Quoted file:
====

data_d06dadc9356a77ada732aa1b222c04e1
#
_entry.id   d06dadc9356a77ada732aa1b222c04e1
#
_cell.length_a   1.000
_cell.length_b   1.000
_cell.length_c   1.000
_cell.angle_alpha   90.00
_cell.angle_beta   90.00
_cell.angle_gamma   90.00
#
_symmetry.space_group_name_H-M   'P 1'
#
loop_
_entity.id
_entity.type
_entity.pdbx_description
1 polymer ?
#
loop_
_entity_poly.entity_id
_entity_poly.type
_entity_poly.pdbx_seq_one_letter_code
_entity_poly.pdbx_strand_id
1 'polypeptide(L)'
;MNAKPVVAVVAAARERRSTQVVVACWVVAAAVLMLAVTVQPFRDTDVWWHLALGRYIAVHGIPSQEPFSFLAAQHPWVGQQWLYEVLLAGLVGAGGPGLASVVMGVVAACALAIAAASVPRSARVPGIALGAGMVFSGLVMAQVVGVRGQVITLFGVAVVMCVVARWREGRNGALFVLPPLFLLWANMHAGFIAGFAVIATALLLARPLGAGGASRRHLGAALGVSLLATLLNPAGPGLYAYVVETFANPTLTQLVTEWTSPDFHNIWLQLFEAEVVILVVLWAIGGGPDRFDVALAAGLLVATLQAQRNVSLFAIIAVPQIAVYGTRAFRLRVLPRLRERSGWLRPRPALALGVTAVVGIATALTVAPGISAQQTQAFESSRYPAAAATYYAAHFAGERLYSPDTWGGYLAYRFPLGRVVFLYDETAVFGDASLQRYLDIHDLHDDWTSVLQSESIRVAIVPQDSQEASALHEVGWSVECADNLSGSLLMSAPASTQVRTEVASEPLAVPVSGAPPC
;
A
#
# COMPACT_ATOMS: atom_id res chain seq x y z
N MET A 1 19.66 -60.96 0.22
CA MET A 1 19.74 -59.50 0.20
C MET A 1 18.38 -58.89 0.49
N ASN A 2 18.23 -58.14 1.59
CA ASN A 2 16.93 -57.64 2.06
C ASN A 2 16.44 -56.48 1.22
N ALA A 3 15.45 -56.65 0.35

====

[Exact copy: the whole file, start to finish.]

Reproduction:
data_d06dadc9356a77ada732aa1b222c04e1
#
_entry.id   d06dadc9356a77ada732aa1b222c04e1
#
_cell.length_a   1.000
_cell.length_b   1.000
_cell.length_c   1.000
_cell.angle_alpha   90.00
_cell.angle_beta   90.00
_cell.angle_gamma   90.00
#
_symmetry.space_group_name_H-M   'P 1'
#
loop_
_entity.id
_entity.type
_entity.pdbx_description
1 polymer ?
#
loop_
_entity_poly.entity_id
_entity_poly.type
_entity_poly.pdbx_seq_one_letter_code
_entity_poly.pdbx_strand_id
1 'polypeptide(L)'
;MNAKPVVAVVAAARERRSTQVVVACWVVAAAVLMLAVTVQPFRDTDVWWHLALGRYIAVHGIPSQEPFSFLAAQHPWVGQQWLYEVLLAGLVGAGGPGLASVVMGVVAACALAIAAASVPRSARVPGIALGAGMVFSGLVMAQVVGVRGQVITLFGVAVVMCVVARWREGRNGALFVLPPLFLLWANMHAGFIAGFAVIATALLLARPLGAGGASRRHLGAALGVSLLATLLNPAGPGLYAYVVETFANPTLTQLVTEWTSPDFHNIWLQLFEAEVVILVVLWAIGGGPDRFDVALAAGLLVATLQAQRNVSLFAIIAVPQIAVYGTRAFRLRVLPRLRERSGWLRPRPALALGVTAVVGIATALTVAPGISAQQTQAFESSRYPAAAATYYAAHFAGERLYSPDTWGGYLAYRFPLGRVVFLYDETAVFGDASLQRYLDIHDLHDDWTSVLQSESIRVAIVPQDSQEASALHEVGWSVECADNLSGSLLMSAPASTQVRTEVASEPLAVPVSGAPPC
;
A
#
# COMPACT_ATOMS: atom_id res chain seq x y z
N MET A 1 19.66 -60.96 0.22
CA MET A 1 19.74 -59.50 0.20
C MET A 1 18.38 -58.89 0.49
N ASN A 2 18.23 -58.14 1.59
CA ASN A 2 16.93 -57.64 2.06
C ASN A 2 16.44 -56.48 1.22
N ALA A 3 15.45 -56.65 0.35